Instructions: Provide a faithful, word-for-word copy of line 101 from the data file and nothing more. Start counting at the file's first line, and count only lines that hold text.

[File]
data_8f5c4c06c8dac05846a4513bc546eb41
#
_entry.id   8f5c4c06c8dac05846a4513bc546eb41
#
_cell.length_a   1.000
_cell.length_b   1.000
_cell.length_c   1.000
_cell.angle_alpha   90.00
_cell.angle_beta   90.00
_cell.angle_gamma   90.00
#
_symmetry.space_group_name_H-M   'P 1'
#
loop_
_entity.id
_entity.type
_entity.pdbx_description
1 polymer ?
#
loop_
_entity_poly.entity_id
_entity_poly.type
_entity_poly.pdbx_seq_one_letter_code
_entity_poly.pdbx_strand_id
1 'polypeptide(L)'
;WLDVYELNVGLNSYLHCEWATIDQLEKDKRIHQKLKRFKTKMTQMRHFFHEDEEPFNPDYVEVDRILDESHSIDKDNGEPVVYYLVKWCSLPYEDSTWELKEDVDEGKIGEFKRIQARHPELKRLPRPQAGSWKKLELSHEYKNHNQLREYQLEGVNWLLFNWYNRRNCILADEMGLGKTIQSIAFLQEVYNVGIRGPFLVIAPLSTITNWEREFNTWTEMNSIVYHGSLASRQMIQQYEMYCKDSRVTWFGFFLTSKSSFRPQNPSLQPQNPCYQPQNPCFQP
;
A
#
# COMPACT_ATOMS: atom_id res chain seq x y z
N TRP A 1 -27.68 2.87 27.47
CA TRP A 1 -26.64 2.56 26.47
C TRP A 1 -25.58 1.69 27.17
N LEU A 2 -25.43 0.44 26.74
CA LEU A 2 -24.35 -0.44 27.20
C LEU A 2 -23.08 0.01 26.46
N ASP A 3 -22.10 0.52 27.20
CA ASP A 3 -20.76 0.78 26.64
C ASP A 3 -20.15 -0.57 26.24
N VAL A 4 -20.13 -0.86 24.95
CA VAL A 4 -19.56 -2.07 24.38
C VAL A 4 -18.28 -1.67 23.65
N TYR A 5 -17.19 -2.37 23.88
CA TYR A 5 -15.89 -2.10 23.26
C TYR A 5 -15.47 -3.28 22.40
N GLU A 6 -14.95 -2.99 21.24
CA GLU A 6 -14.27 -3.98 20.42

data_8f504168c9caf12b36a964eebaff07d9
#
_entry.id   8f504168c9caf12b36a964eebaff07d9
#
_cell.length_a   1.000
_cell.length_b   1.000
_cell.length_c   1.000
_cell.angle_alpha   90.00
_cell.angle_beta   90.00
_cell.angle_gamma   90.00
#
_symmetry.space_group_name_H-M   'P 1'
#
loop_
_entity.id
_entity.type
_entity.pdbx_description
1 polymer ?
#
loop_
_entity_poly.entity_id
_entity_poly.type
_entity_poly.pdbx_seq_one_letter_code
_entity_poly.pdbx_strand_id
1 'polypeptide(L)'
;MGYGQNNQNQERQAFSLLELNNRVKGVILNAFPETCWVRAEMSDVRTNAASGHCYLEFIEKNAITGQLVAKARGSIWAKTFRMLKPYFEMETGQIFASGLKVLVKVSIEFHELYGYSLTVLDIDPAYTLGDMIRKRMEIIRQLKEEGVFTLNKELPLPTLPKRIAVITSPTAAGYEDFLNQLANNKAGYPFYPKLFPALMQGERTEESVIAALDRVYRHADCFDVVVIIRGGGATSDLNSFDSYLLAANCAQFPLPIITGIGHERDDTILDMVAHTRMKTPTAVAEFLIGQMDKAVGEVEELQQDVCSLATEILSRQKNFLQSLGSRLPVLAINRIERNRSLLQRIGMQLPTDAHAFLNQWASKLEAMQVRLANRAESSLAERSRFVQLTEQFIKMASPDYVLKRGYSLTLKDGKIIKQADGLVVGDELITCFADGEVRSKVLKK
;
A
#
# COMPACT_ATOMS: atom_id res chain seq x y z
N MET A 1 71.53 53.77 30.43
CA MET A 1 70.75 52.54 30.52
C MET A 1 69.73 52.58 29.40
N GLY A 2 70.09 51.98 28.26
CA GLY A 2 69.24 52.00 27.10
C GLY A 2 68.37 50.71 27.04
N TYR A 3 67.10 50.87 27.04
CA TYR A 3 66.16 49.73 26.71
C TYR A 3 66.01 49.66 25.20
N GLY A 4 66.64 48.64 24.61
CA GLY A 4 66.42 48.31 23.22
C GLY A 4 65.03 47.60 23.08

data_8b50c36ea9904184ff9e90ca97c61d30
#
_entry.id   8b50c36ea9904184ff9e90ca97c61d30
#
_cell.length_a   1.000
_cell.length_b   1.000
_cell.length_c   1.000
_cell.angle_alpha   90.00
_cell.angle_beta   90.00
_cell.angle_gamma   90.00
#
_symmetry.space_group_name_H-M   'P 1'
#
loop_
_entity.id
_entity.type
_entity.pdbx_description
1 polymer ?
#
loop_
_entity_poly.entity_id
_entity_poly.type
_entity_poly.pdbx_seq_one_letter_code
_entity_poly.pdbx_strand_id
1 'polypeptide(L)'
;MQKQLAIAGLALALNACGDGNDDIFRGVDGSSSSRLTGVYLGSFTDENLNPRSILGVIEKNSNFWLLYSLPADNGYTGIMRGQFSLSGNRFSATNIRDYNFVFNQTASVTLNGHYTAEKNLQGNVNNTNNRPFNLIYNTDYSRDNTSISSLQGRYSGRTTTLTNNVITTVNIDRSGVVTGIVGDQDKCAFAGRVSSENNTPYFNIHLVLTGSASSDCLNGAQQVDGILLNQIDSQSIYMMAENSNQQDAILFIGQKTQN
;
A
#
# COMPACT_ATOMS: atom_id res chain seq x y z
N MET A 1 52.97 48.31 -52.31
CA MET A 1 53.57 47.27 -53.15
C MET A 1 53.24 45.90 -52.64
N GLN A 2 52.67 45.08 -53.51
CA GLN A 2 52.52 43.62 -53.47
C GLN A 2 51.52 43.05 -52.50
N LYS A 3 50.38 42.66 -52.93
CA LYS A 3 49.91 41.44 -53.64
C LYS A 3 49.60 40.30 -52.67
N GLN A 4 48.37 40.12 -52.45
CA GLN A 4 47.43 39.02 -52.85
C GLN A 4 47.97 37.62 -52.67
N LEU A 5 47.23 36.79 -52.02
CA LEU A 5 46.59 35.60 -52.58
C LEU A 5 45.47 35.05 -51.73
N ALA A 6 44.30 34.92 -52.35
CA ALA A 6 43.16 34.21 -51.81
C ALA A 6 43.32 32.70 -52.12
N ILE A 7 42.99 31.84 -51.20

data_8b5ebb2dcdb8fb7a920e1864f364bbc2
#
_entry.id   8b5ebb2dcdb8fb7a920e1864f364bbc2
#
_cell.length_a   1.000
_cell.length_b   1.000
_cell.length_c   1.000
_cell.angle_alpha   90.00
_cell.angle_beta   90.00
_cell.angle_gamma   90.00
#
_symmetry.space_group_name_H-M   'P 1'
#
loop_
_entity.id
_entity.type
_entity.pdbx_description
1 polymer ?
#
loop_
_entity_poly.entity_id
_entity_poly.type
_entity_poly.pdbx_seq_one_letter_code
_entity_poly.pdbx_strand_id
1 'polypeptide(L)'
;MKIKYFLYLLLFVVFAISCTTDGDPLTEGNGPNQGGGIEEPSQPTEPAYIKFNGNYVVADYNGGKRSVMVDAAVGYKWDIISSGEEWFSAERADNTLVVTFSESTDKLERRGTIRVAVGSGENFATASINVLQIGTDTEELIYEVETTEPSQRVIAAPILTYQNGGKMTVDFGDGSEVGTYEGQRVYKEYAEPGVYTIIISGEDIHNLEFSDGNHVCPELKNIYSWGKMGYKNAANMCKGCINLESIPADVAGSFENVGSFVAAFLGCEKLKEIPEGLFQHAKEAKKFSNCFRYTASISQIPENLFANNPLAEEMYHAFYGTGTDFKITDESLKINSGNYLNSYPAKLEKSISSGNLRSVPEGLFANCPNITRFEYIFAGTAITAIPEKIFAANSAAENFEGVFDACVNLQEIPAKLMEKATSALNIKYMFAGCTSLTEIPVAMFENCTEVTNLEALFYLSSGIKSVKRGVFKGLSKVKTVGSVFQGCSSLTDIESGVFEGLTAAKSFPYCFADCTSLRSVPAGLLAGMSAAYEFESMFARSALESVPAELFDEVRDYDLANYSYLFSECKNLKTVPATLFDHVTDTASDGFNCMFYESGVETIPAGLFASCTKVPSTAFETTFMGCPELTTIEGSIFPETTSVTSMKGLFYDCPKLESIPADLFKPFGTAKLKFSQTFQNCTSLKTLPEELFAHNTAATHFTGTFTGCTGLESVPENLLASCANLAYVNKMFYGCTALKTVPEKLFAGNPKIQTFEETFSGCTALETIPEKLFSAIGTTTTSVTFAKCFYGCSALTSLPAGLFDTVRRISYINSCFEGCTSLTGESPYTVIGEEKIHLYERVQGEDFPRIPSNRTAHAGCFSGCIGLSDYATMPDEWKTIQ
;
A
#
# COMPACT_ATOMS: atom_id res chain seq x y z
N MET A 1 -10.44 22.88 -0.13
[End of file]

_symmetry.space_group_name_H-M   'P 1'